As disk caddies shrink in size to house smaller disks, it is difficult for an operator to grip the flap of the top cover using a caddy similar to the design of either FIG. 1 or FIG. 2, without causing damage to the disks. The present invention overcomes this problem by providing an improved method and apparatus for removing disks from a caddy.

SUMMARY OF THE INVENTION

To remedy the problems in the prior art, an unlatching apparatus is disclosed for storing media disks that comprises a disk cassette; a bottom cover for sealing the lower portion of the disk cassette; and a top cover that has a leverage arm attached to each distal end thereof.

The invention is also directed to a method for storing a media disk in a caddy comprising a) providing a caddy that includes a disk cassette having an upper edge, a bottom cover, and a top cover; the top cover having parallel flaps extending downward from a primary surface, each flap having an offset region; the disk cassette having a recess on each of two opposing end walls that are covered when the top cover engages to the cassette; b) placing a first gripper under a leverage arm located adjacent to the offset region of the flap, while holding the opposite end of the caddy with a second gripper; c) lifting the top cover away from the cassette by pulling the leverage arm outward and upward with the first gripper; and then removing or inserting at least one disk into the disk cassette.

BRIEF DESCRIPTION OF THE DRAWINGS

FIG. 1 is a perspective view of a caddy in accordance with the prior art.

FIG. 2 is a perspective view of a prior art caddy in accordance with the prior art.

FIG. 3A is a side view of the top cover in accordance with the present invention.

FIG. 3B is a top planar view of the cover profile.

FIG. 3C is a planar view of the interior surface of the top cover.

FIG. 4 is a perspective view of an operator removing the top cover from the media disk caddy in accordance with the present invention.

FIG. 5 is a perspective view of the media disk caddy of the present invention.

FIG. 6 is an exploded view of the flap portion of the top cover.

FIG. 7 is an exploded view of an alternative embodiment of the leverage arm.

FIG. 8A is a front view of a first embodiment of a releasable tab on the top cover.

FIG. 8B is a side view of a FIG. 8A.

FIG. 9A is a side view of a second embodiment of a releasable tab.

FIG. 9B is a front view of the releasable tab of FIG. 9A.

FIG. 9C is a perspective view of a receiving slot for the releasable tab of FIG. 9A.

FIG. 9D is a perspective view of a second receiving slot for the releasable tab of FIG. 9A and FIG. 9B.

DETAILED DESCRIPTION OF THE INVENTION

The media disk caddy of the present invention includes a disk cassette that is similar to the cassette shown in FIG. 1. Specifically, the cassette is a box-like structure defined by two parallel end walls and two parallel sidewalls. The sidewalls have slots on the interior for transporting one or more disks. Open areas on each end wall and on the top of the cassette allow an operator or machine member (such as a robotic handler) to access the disks for processing purposes. The open top and the curvature of the open end walls interact with a top cover to form a sealed environment that protects the disks from contamination. The cassette of the present invention has a disk capacity of between 25-33 disks.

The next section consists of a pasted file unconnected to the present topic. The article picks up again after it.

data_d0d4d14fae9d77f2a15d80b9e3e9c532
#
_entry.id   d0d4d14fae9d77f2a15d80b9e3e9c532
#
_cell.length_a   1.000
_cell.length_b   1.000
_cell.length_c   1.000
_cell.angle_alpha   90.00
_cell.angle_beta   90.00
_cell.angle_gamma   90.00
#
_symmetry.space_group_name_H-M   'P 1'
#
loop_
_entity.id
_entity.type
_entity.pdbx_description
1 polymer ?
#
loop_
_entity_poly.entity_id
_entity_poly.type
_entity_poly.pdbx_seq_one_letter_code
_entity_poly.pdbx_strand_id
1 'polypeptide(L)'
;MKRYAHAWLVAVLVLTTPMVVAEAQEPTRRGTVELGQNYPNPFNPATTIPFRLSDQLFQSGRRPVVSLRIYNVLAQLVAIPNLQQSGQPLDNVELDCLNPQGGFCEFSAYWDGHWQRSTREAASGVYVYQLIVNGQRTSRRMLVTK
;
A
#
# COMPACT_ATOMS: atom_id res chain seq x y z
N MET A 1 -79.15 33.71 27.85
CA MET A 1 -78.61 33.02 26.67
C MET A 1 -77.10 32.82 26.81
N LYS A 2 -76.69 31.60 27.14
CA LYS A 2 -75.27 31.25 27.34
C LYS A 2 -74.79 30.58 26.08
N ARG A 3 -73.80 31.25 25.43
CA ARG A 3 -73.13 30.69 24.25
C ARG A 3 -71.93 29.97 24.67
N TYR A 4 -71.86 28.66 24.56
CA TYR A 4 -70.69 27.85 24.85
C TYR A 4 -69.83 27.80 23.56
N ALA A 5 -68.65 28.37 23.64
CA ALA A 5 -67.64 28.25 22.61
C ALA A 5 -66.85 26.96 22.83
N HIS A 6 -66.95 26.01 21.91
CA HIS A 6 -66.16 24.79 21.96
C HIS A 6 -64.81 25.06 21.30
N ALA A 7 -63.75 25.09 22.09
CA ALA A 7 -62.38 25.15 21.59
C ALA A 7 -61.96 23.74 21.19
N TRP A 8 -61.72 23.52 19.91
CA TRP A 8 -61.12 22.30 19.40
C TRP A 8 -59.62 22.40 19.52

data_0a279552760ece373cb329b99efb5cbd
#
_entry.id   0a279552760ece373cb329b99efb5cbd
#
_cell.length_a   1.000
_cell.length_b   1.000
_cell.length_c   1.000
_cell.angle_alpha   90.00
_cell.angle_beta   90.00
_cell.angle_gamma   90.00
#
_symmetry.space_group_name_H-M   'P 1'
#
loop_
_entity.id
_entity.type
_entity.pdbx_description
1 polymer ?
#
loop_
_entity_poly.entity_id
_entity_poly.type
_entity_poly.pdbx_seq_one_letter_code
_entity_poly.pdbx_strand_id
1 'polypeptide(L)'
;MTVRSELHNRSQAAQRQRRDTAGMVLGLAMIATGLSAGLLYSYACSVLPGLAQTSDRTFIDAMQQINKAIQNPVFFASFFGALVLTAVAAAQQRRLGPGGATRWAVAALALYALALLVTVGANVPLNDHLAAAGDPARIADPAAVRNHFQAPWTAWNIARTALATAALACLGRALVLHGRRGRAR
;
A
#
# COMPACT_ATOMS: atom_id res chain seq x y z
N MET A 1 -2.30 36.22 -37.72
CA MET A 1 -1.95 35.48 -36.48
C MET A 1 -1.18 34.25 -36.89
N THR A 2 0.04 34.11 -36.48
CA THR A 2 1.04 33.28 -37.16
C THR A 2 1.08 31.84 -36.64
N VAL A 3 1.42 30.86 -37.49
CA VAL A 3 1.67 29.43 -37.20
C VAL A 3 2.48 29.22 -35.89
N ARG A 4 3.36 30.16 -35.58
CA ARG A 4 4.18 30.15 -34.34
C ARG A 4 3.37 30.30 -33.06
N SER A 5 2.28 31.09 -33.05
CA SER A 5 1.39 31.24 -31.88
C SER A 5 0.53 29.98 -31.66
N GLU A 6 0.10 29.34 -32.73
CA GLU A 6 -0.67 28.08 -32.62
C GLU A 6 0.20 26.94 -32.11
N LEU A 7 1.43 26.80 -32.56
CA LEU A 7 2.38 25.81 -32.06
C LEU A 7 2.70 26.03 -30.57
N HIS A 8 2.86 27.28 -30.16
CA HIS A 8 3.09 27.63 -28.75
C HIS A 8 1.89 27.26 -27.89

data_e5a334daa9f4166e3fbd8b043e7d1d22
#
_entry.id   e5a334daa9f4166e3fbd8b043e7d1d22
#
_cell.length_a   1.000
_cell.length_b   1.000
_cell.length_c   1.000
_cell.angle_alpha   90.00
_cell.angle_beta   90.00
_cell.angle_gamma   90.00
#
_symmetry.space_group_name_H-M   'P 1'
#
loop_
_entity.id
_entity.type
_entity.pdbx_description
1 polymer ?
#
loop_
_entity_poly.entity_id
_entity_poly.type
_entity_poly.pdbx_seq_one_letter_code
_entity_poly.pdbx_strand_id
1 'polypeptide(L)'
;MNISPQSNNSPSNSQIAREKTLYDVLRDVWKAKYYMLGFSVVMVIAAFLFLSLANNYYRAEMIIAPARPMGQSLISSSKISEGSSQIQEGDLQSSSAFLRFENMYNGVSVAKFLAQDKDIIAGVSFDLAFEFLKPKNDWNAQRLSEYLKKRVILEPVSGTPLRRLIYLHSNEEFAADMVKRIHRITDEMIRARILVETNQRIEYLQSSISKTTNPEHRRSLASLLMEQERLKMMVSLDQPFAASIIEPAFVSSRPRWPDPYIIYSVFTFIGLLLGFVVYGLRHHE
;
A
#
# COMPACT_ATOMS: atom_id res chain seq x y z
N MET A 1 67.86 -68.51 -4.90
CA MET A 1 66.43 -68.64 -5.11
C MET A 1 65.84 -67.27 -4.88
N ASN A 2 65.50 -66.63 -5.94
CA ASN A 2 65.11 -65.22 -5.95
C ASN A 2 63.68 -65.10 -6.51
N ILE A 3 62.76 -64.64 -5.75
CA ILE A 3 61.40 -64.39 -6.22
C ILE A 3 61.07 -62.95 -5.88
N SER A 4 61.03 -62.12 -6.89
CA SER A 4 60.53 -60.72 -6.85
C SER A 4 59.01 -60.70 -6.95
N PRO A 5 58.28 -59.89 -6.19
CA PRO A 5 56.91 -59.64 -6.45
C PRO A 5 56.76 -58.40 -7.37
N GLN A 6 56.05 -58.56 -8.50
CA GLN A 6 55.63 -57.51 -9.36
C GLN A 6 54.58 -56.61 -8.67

Media disks are fragile because of their size and composition. Although the unlatching apparatus of the present invention may be applicable to caddies of various sizes, it is preferably designed to hold media disks having a diameter of one inch or smaller. Each disk 15 has a smooth surface that is either metallic or glass. If the disks rotate within the slots of the cassette, debris is generated which is damaging to the disk substrate. In the case of glass substrates, disk rotation can also cause the disks to shatter thereby introducing additional debris to the delicate disk surfaces. The present invention provides a means for unlatching a caddy cover without causing the disks to scatter out of their slots.

Referring to FIG. 3A, top cover 200 is shown as having a raised surface 20 flanked by grooves 28 within a profile 50. At each distal end 12 of cover 200 is a leverage arm 24 and 26. FIG. 3B illustrates a side view of two flaps 22A, 22B extending downwardly at each distal end 12 of cover 200. Each flap 22A, 22B has an offset region 43 that snaps into recess 119 and protrusions 47 that fasten onto a rib on the exterior of the cassette at end wall 113. In order to provide flaps 22 with sufficient flexure, a support beam 29 is placed on the underside of cover 200 between the terminal points of the channel at each distal end of cover 200.